In fact, the first thing that visitors to the exhibition see is a peculiar but oddly harmonious pairing: a large digital print on aluminium by Chinese-Australian artist Liu Xiaoxian, Our Gods, Laughing Buddha, and a miniature porcelain figurine of Budai, the Laughing Buddha, from China’s Qing dynasty period.
There are pieces from countries across Asia, reflecting the influence of Buddhism. The title of the show is drawn from the Sanskrit epic The Legend of Ashoka, in which Ashoka, the great ruler and unifier of India, as well as a convert to Buddhism, says:
The Buddha smiled and varicoloured rays of light extended from the smile, up to the gods in heaven and down to the various hells, where warmth brought relief to those suffering in the cold hells and its coolness brought relief to those in the hot hells.
The NGV’s Wayne Crothers, who curated the show, notes the critical role played by Asoka in the spread of Buddhism. “He sent Buddhist missionaries not only to the nearby regions known today as Kashmir and Afghanistan but also as far afield as Syria, Egypt and Greece,” he says.
“This early transmigration of Buddhist philosophy was soon followed by the transmission of Hinayana Buddhism to Sri Lanka, Burma and the rest of South-East Asia; and the introduction of Mahayana Buddhism to China via central Asian trade routes in the first century, and to Korea and Japan in the sixth century.
From Nepal and China during the seventh century Buddhism was introduced to Tibet, where a specific school of Buddhism, known as Vajrayana or Tantric Buddhism, became widely practised.”
A striking Tibeto-Chinese piece is Avalokiteshvara, from the seventeenth to the eighteenth century, which incorporates gilt-bronze and semi-precious stones.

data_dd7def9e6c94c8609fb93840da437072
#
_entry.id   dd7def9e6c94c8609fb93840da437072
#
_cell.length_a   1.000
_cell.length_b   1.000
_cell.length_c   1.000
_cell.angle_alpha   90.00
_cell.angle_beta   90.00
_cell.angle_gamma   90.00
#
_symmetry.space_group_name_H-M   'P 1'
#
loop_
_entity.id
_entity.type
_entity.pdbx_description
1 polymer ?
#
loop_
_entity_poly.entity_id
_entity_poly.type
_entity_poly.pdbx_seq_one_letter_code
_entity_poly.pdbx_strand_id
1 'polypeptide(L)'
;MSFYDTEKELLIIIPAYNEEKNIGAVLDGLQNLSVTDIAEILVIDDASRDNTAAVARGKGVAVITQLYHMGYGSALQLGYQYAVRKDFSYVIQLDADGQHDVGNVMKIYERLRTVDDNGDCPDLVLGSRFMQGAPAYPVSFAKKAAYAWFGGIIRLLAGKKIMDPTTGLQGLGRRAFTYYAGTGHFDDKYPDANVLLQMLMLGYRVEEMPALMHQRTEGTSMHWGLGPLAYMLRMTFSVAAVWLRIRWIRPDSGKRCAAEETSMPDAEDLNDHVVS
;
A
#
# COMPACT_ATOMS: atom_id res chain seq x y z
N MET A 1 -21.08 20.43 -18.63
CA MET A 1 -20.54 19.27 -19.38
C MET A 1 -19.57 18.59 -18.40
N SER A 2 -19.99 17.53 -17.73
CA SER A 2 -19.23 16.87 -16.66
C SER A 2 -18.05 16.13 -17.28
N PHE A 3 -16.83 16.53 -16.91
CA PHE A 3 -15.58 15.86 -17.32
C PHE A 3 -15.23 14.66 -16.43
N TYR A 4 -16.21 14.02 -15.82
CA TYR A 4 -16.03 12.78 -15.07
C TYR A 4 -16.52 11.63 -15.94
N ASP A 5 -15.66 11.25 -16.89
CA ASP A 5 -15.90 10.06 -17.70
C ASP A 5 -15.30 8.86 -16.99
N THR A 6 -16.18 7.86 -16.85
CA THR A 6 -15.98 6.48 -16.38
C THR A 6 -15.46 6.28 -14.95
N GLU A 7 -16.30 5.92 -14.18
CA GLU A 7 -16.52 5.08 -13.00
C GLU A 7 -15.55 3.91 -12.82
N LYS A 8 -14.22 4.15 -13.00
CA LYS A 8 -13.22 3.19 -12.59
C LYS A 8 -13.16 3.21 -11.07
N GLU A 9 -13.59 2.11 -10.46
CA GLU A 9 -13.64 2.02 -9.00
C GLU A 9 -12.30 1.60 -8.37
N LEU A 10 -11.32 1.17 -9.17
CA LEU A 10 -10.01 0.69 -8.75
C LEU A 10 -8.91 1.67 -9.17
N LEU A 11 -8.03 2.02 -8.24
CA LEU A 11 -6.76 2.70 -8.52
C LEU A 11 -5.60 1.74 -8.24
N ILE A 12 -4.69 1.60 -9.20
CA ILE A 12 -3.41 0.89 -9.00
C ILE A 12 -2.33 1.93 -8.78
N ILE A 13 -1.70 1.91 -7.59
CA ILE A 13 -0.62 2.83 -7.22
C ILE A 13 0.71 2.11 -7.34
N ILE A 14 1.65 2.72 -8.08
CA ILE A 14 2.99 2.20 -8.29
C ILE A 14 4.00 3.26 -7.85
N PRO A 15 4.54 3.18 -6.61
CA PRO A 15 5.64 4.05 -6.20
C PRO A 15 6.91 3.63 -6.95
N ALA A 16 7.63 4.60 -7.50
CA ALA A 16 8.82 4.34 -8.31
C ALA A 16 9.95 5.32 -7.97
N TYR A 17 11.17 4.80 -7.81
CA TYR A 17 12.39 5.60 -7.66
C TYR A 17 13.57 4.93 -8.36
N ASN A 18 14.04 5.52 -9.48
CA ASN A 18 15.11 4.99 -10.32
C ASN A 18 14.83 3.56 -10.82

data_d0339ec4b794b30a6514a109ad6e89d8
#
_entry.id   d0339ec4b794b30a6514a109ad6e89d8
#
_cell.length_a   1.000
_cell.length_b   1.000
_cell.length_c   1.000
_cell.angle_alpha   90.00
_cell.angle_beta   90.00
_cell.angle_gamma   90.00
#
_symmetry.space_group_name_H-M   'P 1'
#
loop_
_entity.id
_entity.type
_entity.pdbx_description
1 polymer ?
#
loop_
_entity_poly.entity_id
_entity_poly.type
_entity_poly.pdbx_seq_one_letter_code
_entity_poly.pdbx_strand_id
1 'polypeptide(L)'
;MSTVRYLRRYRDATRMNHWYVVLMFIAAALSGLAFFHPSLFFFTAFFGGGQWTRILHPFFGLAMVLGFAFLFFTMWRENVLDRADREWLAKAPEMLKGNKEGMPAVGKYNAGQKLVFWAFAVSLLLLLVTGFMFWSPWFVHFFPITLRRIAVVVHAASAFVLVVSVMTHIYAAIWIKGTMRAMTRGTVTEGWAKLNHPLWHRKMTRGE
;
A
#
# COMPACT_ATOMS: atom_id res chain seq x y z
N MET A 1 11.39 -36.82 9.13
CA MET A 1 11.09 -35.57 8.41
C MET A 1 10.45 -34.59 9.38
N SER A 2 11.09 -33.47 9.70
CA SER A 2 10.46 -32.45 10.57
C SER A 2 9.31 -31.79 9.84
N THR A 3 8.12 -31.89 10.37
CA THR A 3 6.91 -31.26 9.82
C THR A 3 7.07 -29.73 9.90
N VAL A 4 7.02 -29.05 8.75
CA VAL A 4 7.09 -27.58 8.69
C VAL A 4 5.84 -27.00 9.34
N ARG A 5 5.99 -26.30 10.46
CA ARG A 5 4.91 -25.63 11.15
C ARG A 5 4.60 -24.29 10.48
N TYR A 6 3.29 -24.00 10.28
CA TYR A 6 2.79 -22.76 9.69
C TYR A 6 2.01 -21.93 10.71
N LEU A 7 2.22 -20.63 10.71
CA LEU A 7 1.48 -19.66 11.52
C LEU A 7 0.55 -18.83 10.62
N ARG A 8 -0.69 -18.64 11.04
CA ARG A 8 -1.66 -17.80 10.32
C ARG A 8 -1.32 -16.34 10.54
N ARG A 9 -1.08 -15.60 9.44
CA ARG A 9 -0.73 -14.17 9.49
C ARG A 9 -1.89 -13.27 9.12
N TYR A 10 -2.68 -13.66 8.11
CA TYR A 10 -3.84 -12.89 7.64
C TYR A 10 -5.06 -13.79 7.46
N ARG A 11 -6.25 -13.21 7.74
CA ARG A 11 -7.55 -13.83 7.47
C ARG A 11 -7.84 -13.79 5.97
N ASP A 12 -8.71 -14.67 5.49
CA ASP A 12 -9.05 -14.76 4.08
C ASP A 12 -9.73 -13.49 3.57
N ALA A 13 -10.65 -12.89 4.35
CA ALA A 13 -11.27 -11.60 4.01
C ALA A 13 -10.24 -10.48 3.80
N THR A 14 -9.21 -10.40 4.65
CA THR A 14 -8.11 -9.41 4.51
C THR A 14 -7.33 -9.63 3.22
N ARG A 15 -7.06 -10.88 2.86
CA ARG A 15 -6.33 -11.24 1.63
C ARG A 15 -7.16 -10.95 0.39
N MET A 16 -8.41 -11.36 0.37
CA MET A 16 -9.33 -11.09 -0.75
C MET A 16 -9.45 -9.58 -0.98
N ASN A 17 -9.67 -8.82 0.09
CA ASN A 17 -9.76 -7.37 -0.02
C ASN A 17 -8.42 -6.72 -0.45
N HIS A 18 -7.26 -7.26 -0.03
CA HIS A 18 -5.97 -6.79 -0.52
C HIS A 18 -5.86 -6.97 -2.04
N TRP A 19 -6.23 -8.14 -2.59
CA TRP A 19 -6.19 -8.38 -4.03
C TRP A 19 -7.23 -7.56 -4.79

A beautifully graceful scuplture, Guanyin, is from the Jin dynasty period (1115-1234) in China.
A Chinese painting, ink on silk, White robed Guanyin in a landscape, is from the early fourteenth century.
Buddhism remains a critical influence on modern artists in Asia.
“Takashi Murakami references the Japanese tradition of Zen painting to create his manga-inspired mixed-media works using woodblock print, silkscreen print and platinum leaf,” notes Crothers.
“Yoon Kwang-cho employed the Korean ceramic traditions of earthenware with a slip-glazing to create his Vase, Impermanence.
“Buddha’s spirit has transcended time and geography in many forms, such as the hand gestures, abstract forms, written scripts, illustrated narratives, devotional objects and symbolic pictorial elements on display in this exhibition, Crothers says. “But the oldest and purest transmission of Buddha’s revelation of enlightenment, however, might found in the simple gesture of a smile.”
Derek Parker, Special Features Correspondent, The Culture Concept Circle, 2017
St Kilda Road, Melbourne
On Show until October 8, 2017